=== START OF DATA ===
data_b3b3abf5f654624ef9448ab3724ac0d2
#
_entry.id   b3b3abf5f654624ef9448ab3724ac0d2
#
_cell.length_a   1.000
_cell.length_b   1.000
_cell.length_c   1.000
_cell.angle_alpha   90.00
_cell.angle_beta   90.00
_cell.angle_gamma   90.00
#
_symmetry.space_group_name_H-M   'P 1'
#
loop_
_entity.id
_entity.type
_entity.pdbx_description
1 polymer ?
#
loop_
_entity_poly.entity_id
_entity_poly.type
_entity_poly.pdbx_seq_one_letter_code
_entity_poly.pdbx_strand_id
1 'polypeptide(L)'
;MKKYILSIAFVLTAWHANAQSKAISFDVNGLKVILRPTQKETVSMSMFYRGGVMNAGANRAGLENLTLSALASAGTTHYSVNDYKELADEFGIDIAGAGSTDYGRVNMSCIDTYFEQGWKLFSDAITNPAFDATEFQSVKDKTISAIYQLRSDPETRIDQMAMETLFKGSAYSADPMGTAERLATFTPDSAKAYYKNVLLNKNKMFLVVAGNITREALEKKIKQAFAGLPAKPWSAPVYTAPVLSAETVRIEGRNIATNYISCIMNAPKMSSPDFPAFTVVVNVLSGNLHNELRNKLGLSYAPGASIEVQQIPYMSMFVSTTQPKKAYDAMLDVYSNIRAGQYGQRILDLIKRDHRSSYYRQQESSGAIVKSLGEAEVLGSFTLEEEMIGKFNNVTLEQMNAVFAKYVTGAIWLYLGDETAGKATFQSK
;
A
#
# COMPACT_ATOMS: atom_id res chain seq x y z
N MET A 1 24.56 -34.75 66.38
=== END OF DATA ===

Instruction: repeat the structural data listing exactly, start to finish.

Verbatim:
data_b3b3abf5f654624ef9448ab3724ac0d2
#
_entry.id   b3b3abf5f654624ef9448ab3724ac0d2
#
_cell.length_a   1.000
_cell.length_b   1.000
_cell.length_c   1.000
_cell.angle_alpha   90.00
_cell.angle_beta   90.00
_cell.angle_gamma   90.00
#
_symmetry.space_group_name_H-M   'P 1'
#
loop_
_entity.id
_entity.type
_entity.pdbx_description
1 polymer ?
#
loop_
_entity_poly.entity_id
_entity_poly.type
_entity_poly.pdbx_seq_one_letter_code
_entity_poly.pdbx_strand_id
1 'polypeptide(L)'
;MKKYILSIAFVLTAWHANAQSKAISFDVNGLKVILRPTQKETVSMSMFYRGGVMNAGANRAGLENLTLSALASAGTTHYSVNDYKELADEFGIDIAGAGSTDYGRVNMSCIDTYFEQGWKLFSDAITNPAFDATEFQSVKDKTISAIYQLRSDPETRIDQMAMETLFKGSAYSADPMGTAERLATFTPDSAKAYYKNVLLNKNKMFLVVAGNITREALEKKIKQAFAGLPAKPWSAPVYTAPVLSAETVRIEGRNIATNYISCIMNAPKMSSPDFPAFTVVVNVLSGNLHNELRNKLGLSYAPGASIEVQQIPYMSMFVSTTQPKKAYDAMLDVYSNIRAGQYGQRILDLIKRDHRSSYYRQQESSGAIVKSLGEAEVLGSFTLEEEMIGKFNNVTLEQMNAVFAKYVTGAIWLYLGDETAGKATFQSK
;
A
#
# COMPACT_ATOMS: atom_id res chain seq x y z
N MET A 1 24.56 -34.75 66.38